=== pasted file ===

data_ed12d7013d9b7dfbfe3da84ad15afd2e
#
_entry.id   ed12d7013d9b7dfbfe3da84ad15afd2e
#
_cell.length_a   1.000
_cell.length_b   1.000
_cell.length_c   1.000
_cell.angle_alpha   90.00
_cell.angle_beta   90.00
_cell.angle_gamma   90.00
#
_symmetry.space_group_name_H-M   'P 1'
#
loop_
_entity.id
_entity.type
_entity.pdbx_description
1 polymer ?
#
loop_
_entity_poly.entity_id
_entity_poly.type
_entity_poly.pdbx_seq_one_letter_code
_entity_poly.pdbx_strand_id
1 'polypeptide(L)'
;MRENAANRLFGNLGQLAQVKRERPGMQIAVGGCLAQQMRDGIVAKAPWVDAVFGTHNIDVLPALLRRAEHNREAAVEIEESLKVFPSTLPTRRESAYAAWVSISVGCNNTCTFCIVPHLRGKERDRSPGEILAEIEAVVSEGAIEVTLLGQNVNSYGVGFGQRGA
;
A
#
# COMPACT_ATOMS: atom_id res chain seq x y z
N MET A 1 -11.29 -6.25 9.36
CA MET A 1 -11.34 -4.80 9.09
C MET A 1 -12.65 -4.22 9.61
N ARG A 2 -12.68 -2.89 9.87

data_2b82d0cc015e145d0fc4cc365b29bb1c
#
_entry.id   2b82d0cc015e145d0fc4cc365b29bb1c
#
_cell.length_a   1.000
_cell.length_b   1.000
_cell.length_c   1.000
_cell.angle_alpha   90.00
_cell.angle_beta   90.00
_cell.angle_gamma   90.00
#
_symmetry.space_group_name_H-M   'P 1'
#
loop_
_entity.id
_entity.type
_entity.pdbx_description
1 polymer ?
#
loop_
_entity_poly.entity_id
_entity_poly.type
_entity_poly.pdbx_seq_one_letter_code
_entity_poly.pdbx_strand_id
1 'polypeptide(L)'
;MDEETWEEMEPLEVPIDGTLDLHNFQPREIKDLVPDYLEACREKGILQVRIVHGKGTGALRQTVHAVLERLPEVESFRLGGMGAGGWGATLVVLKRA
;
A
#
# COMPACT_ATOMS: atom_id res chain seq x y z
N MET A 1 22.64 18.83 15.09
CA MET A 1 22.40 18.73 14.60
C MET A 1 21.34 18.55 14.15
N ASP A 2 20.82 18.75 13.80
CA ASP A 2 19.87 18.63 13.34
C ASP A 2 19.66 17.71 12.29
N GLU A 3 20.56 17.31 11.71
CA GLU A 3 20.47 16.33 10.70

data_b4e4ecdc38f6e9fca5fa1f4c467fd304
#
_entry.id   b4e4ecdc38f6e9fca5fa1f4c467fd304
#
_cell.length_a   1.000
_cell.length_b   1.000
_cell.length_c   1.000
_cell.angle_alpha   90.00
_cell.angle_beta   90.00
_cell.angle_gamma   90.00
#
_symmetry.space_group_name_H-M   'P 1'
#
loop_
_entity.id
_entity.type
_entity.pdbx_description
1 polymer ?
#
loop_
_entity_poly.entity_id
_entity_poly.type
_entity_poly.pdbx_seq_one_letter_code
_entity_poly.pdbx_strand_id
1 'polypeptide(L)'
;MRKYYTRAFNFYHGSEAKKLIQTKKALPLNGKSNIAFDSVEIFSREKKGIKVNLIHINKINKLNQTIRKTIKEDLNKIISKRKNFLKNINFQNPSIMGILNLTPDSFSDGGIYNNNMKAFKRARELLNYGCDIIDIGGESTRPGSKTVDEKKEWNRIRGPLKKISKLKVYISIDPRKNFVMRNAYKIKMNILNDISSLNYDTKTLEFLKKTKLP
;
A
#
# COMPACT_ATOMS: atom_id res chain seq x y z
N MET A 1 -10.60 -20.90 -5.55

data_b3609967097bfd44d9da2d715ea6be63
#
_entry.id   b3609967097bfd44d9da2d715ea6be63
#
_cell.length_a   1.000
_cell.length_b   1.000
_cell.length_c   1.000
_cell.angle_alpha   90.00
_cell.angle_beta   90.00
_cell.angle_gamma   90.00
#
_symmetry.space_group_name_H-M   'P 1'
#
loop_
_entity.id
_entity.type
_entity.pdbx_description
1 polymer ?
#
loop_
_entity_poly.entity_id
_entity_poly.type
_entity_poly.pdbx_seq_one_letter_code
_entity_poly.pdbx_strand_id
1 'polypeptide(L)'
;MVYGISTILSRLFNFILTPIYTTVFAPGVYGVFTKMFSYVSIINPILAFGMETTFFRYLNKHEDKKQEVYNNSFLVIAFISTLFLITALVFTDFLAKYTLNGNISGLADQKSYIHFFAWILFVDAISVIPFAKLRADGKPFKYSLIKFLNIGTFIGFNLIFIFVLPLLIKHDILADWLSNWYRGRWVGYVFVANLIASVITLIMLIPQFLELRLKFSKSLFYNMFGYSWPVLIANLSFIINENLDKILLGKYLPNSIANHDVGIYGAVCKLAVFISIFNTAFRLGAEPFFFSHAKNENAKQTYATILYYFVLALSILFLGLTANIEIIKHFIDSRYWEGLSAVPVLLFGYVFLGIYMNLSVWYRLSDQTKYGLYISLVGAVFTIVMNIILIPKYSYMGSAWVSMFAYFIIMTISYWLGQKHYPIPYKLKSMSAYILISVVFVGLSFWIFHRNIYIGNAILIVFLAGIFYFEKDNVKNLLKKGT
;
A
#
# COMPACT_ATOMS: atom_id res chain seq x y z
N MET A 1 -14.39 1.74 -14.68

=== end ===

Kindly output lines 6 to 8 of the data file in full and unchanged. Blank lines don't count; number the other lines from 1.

_cell.length_b   1.000
_cell.length_c   1.000
_cell.angle_alpha   90.00